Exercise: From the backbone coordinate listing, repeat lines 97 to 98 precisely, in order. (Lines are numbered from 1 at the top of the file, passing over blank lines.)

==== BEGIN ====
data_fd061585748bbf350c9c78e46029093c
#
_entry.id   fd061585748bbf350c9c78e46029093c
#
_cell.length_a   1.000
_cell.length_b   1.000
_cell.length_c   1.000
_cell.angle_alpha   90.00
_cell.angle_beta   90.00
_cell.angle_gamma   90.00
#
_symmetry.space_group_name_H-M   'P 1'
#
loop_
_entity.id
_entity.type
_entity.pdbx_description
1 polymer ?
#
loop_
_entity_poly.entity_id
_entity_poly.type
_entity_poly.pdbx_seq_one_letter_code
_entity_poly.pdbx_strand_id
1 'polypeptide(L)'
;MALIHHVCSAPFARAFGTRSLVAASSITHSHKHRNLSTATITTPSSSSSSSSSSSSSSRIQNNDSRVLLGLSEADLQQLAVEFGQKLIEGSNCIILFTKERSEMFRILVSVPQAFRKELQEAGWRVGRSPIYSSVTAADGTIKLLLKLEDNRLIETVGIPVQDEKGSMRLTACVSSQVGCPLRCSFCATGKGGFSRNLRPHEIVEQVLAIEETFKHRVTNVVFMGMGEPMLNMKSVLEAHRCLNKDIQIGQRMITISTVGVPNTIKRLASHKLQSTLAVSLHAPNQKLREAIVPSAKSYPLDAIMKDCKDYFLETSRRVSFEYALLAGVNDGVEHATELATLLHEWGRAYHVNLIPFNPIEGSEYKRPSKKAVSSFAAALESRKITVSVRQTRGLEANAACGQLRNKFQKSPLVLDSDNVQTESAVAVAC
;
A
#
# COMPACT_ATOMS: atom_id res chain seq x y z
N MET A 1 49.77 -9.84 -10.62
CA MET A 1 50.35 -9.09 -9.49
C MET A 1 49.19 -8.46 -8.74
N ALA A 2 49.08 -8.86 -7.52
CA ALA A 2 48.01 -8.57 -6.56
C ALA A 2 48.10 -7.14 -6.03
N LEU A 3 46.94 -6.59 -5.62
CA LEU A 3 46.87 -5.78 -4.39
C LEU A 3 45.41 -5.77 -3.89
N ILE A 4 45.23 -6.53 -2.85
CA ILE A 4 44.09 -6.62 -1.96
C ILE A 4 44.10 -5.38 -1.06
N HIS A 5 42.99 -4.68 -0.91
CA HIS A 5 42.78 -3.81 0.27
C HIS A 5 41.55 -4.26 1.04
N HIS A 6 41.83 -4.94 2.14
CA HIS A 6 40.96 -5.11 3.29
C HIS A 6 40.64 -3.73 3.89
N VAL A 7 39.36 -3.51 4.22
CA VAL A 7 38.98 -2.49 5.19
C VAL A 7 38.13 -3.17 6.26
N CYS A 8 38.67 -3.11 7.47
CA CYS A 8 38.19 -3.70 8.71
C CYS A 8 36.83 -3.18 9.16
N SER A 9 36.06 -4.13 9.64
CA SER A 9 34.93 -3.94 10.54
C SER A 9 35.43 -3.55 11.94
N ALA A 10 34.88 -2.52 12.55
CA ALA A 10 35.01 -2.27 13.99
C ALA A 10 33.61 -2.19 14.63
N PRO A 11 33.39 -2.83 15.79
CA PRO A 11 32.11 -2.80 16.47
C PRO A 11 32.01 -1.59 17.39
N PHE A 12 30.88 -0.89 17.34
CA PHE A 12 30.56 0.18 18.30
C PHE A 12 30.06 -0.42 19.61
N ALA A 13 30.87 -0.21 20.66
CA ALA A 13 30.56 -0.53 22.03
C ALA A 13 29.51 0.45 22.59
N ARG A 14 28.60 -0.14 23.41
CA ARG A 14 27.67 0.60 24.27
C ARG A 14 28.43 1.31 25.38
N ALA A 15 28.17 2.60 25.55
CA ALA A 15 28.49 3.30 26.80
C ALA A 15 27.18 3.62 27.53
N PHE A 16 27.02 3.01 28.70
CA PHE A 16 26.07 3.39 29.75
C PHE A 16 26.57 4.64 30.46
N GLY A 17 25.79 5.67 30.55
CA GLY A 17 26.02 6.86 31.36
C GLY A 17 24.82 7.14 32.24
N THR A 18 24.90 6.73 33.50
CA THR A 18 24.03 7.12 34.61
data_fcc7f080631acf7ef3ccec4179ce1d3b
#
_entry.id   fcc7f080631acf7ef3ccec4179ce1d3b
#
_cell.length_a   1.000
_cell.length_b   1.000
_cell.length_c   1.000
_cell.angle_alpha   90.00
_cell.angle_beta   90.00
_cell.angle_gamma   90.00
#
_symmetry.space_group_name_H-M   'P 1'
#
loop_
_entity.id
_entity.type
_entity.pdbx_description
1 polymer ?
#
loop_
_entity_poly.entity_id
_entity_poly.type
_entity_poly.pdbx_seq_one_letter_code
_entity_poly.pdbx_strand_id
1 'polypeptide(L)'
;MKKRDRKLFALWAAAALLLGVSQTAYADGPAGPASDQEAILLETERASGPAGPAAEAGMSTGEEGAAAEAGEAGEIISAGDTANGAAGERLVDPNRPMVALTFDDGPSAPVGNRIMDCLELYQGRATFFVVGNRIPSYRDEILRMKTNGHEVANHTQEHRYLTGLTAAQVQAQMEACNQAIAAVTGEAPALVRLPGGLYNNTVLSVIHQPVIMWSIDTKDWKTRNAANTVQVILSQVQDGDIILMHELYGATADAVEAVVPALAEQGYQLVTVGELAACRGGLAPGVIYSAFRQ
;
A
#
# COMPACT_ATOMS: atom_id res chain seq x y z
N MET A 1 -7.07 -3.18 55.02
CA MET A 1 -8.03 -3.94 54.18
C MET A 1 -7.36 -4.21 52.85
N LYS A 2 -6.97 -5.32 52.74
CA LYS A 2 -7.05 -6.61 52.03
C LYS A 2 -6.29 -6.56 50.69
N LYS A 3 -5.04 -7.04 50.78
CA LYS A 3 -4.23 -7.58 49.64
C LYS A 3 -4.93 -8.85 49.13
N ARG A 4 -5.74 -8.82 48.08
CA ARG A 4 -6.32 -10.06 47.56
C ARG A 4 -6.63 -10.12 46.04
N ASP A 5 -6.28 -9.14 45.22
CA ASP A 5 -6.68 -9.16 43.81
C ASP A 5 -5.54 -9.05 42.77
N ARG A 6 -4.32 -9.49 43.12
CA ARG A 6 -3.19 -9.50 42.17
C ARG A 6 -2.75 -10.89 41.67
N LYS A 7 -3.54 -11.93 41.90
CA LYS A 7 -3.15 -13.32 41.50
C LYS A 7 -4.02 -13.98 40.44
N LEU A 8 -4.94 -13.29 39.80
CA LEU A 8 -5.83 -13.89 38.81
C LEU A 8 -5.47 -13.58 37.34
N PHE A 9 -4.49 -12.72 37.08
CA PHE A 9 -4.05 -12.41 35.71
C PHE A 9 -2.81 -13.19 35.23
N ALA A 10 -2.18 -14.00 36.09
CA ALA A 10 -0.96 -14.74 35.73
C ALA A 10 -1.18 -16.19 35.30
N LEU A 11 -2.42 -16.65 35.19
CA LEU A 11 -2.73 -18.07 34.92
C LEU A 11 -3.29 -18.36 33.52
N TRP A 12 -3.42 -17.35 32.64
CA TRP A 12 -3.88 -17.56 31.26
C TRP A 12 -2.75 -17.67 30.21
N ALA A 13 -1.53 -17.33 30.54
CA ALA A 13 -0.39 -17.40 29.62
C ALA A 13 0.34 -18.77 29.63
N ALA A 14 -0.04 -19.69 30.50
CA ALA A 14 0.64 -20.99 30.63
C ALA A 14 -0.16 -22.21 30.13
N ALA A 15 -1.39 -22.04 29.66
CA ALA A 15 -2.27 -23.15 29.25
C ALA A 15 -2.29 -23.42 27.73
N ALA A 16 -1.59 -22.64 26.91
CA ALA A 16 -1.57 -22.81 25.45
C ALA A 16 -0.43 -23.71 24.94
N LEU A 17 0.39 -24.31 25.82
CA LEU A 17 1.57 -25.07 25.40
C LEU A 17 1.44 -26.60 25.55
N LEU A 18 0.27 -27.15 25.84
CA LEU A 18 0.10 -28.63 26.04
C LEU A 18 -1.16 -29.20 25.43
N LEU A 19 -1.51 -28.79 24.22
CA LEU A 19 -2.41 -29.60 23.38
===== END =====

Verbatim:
loop_
_entity.id